Varanasi has a history of more than 4000 years of continuous settlement, and a great deal of the riverside buildings are many centuries old.
Cricket is practised almost religiously in India, and in the courtyard of a haveli overlooking the river I found a father tossing a ball to his young toddler son. The child was barely able to lift the cricket bat, but already possessed a keen swing every time his dad tossed the ball.
Descending down a tunnel to the Ram Ghat, I passed a man proudly carrying a pail of river water back to his family. Hindus hold the River Ganga at Varanasi in such regard that they believe that even the sight of the river absolves sin.
Hindus believe that bathing in the river at Varanasi bestows holy blessings and elevates their status when they are subsequently reincarnated. For pilgrims to the city, there is a specific order of locations that they must bathe for the greatest benefit.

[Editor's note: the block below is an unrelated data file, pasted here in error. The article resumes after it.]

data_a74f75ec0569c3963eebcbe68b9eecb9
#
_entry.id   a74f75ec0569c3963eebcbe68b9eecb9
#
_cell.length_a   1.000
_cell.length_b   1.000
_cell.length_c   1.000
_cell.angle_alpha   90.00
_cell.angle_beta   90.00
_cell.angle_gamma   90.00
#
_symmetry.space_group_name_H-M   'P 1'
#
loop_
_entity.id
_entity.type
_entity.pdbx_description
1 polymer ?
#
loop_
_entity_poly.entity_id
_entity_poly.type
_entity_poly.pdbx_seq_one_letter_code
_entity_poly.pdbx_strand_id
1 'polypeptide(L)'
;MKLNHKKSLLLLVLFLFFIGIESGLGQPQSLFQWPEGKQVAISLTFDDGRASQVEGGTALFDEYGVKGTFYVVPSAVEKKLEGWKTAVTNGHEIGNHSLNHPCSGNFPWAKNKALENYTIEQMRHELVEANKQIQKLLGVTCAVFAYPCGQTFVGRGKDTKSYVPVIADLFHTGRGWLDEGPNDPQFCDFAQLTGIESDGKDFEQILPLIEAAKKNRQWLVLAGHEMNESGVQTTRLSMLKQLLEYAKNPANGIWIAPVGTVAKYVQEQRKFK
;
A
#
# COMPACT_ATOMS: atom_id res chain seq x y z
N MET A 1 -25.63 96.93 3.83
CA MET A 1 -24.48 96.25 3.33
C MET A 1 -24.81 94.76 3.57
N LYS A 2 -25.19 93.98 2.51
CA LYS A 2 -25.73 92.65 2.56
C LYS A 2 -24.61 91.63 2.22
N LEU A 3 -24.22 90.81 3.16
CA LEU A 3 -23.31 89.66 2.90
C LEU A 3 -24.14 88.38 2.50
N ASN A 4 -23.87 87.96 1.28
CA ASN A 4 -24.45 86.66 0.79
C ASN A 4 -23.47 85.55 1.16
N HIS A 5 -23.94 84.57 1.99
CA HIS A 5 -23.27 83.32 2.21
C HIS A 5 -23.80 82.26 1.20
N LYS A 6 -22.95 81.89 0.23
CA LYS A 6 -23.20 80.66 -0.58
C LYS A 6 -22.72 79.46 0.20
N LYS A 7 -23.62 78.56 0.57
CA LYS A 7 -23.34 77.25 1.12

Women in particular are masters of a particularly involved ritual that enables them to bathe in one set of clothes, and then dry off and change into dry clothes without ever exposing their bodies.
This pilgrim was just chilling in the sun after a morning bathe, brushing his teeth with his fingers and small twigs specifically trimmed for the purpose. I couldn’t work out whether the cow was his or not. He seemed more humourously intrigued by my attention than anything else.